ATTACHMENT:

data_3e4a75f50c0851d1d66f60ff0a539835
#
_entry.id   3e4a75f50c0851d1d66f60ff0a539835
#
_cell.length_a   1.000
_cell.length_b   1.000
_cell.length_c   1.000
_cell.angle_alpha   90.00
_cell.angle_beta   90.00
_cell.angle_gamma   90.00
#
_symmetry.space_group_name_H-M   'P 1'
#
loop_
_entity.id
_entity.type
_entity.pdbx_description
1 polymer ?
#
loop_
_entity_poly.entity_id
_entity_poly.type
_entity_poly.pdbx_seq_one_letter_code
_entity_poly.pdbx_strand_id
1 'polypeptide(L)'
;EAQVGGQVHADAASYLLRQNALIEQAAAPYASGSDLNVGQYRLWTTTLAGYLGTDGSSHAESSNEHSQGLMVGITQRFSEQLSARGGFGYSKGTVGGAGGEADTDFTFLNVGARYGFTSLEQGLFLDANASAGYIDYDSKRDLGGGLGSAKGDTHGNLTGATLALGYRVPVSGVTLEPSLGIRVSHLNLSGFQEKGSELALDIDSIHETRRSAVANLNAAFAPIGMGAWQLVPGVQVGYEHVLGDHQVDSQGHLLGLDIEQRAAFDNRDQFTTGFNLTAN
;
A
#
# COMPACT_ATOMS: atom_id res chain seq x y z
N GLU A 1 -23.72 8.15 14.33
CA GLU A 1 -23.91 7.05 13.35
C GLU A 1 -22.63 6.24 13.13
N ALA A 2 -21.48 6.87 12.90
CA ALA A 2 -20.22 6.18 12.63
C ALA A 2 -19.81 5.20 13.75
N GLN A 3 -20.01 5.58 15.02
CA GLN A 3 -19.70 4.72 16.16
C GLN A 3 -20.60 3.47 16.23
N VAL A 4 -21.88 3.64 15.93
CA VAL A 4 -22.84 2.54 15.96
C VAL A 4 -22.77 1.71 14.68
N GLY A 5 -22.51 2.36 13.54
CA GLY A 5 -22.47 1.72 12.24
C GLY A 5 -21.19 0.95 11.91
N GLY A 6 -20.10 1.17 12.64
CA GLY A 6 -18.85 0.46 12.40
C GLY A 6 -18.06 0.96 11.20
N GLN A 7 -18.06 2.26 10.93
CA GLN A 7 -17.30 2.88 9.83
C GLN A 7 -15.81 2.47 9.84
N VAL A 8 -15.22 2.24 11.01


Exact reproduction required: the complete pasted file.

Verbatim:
data_3e4a75f50c0851d1d66f60ff0a539835
#
_entry.id   3e4a75f50c0851d1d66f60ff0a539835
#
_cell.length_a   1.000
_cell.length_b   1.000
_cell.length_c   1.000
_cell.angle_alpha   90.00
_cell.angle_beta   90.00
_cell.angle_gamma   90.00
#
_symmetry.space_group_name_H-M   'P 1'
#
loop_
_entity.id
_entity.type
_entity.pdbx_description
1 polymer ?
#
loop_
_entity_poly.entity_id
_entity_poly.type
_entity_poly.pdbx_seq_one_letter_code
_entity_poly.pdbx_strand_id
1 'polypeptide(L)'
;EAQVGGQVHADAASYLLRQNALIEQAAAPYASGSDLNVGQYRLWTTTLAGYLGTDGSSHAESSNEHSQGLMVGITQRFSEQLSARGGFGYSKGTVGGAGGEADTDFTFLNVGARYGFTSLEQGLFLDANASAGYIDYDSKRDLGGGLGSAKGDTHGNLTGATLALGYRVPVSGVTLEPSLGIRVSHLNLSGFQEKGSELALDIDSIHETRRSAVANLNAAFAPIGMGAWQLVPGVQVGYEHVLGDHQVDSQGHLLGLDIEQRAAFDNRDQFTTGFNLTAN
;
A
#
# COMPACT_ATOMS: atom_id res chain seq x y z
N GLU A 1 -23.72 8.15 14.33
CA GLU A 1 -23.91 7.05 13.35
C GLU A 1 -22.63 6.24 13.13
N ALA A 2 -21.48 6.87 12.90
CA ALA A 2 -20.22 6.18 12.63
C ALA A 2 -19.81 5.20 13.75
N GLN A 3 -20.01 5.58 15.02
CA GLN A 3 -19.70 4.72 16.16
C GLN A 3 -20.60 3.47 16.23
N VAL A 4 -21.88 3.64 15.93
CA VAL A 4 -22.84 2.54 15.96
C VAL A 4 -22.77 1.71 14.68
N GLY A 5 -22.51 2.36 13.54
CA GLY A 5 -22.47 1.72 12.24
C GLY A 5 -21.19 0.95 11.91
N GLY A 6 -20.10 1.17 12.64
CA GLY A 6 -18.85 0.46 12.40
C GLY A 6 -18.06 0.96 11.20
N GLN A 7 -18.06 2.26 10.93
CA GLN A 7 -17.30 2.88 9.83
C GLN A 7 -15.81 2.47 9.84
N VAL A 8 -15.22 2.24 11.01